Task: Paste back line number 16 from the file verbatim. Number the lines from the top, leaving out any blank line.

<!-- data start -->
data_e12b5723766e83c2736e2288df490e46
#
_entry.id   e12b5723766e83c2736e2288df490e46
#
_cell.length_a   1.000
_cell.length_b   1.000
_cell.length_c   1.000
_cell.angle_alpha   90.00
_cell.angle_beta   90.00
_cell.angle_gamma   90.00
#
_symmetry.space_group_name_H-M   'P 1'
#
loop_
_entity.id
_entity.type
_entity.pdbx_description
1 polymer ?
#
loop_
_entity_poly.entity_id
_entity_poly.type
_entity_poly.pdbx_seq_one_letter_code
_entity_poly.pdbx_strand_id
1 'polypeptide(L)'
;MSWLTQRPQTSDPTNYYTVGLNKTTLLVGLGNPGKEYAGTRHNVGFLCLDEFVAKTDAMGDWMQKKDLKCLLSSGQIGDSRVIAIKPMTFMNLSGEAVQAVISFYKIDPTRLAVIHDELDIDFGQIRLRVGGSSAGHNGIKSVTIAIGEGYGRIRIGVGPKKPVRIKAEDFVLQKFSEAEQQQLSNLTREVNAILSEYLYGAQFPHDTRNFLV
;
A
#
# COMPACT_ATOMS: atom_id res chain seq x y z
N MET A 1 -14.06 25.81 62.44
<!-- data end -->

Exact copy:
_entity.type